January 3, 2009 0 By Fans
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Still of William Hurt and Chiwetel Ejiofor in EndgameStill of Clarke Peters in EndgameStill of William Hurt in EndgameStill of Jonny Lee Miller in EndgameEndgameStill of Chiwetel Ejiofor in Endgame


A story based on the covert discussions that brought down the Apartheid regime in South Africa.

Release Year: 2009

Rating: 6.2/10 (1,364 voted)

Critic's Score: 55/100

Pete Travis

Stars: William Hurt, Chiwetel Ejiofor, Jonny Lee Miller

A story based on the covert discussions that brought down the Apartheid regime in South Africa.


William Hurt

Professor Willie Esterhuyse

Chiwetel Ejiofor

Thabo Mbeki

Jonny Lee Miller

Michael Young

Mark Strong

Dr. Neil Barnard

Clarke Peters

Nelson Mandela

John Kani

Oliver Tambo

Derek Jacobi

Rudolph Agnew

Timothy West

P.W. Botha

Matthew Marsh

F.W. de Klerk

Mike Huff

Willem de Klerk

Stephen Jennings

Kobie Coetsee

Patrick Lyster

Sampie Terreblanche

Ramon Tikaram

Aziz Pahad

Danny Scheinmann

Albie Sachs

Porteus Xandau Steenkamp

Christo Brand

(as Porteus Xandau)

Inspired by a true story that changed the world


Official Website:
Channel 4 [uk] |
Official site |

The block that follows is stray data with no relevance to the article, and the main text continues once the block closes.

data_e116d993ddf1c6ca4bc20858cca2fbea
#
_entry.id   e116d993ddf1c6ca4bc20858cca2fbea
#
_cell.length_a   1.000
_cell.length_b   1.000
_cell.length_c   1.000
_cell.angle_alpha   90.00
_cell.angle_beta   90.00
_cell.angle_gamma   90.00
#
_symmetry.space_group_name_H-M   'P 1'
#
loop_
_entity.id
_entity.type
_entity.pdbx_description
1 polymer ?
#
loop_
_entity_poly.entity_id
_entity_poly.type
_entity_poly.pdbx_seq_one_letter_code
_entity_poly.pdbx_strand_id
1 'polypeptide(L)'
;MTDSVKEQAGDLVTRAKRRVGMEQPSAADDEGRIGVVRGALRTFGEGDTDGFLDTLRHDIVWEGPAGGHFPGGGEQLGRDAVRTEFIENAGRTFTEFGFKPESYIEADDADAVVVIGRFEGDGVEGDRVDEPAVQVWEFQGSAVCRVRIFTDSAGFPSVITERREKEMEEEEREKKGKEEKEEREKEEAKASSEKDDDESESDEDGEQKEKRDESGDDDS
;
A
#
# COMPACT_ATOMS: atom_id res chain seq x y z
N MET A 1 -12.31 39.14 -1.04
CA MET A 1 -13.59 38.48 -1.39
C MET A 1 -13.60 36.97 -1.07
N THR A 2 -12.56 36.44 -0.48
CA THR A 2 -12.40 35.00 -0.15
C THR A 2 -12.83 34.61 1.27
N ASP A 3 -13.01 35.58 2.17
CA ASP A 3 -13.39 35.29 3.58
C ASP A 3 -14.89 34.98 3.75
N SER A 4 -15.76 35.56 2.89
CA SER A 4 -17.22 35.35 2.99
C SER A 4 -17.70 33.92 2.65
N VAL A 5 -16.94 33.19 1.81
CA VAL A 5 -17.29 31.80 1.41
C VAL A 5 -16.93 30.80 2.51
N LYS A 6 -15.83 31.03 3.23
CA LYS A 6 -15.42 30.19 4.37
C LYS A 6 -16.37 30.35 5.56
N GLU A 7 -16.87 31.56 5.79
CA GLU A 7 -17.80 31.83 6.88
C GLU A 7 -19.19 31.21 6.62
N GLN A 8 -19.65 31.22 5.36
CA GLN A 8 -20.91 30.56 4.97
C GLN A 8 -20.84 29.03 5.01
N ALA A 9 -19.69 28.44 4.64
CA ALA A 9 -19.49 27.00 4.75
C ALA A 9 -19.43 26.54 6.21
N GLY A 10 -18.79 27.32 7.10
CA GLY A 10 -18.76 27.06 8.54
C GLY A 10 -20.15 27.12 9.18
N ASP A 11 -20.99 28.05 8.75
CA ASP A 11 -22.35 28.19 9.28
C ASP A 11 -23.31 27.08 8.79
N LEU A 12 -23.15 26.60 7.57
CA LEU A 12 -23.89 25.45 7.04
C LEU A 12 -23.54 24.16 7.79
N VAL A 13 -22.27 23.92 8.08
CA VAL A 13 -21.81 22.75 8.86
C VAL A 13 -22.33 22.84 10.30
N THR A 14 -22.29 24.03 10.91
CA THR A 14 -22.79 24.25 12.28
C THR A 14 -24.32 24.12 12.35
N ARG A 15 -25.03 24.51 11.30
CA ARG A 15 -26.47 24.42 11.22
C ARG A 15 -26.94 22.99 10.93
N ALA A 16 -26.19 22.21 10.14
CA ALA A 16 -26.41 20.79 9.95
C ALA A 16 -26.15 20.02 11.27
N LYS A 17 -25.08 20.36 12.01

Release Date: 3 Jan 2009

Filming Locations: Cape Town, Western Cape, South Africa

Opening Weekend: $1,608
(8 November 2009)
(14 Screens)

Gross: $9,645
(17 January 2010)

Technical Specs



Revealing mistakes:
At the beginning of the movie it clearly shows that the speedometer is at 0 while driving down the road.


When the IRA decided to negotiate a peaceful solution to the Irish conflict, they secretly turned to the ANC
[African National Congress]

for advise on how to do it. They are now advising Hamas on the same strategy.

User Review

A hidden revolution

Rating: 8/10

The end of the hated Apartheid regime in South Africa is an uplifting
story, but also, as told in this drama-documentary, an oddly undramatic
one. There was no revolution, nor even a commitment to reform from
within. Instead, as the system became increasingly untenable on the
ground in the face of growing popular unrest, a series of unofficial
negotiations between prominent Afrakaaners and the opposition were
eventually endorsed by F.W. de Klerk shortly after his appointment as
leader of the country, in a tacit acknowledgement that he had run out
of other options. Undramatic maybe, but this is still a worthy
retelling of the mechanics of the process. It's surprising to see Thabo
Mbeki, later much criticised as a later south African leader when he
denied that H.I.V. causes A.I.D.S., portrayed here in such a positive
light. William Hurt is completely convincing as an Afrikaaner, while
'Wire' veteran Clarke Peters captures the essence of Nelson Mandela
with a delicate performance . There's an element of hagiography in the
film's treatment of the men who negotiated, but it is justifiably an
uplifting story, especially in the knowledge of how, in the main,
Mandela has managed to justify his status as virtual deity since his
release; and how, for all its continuing problems, South African
society has not collapsed with democracy.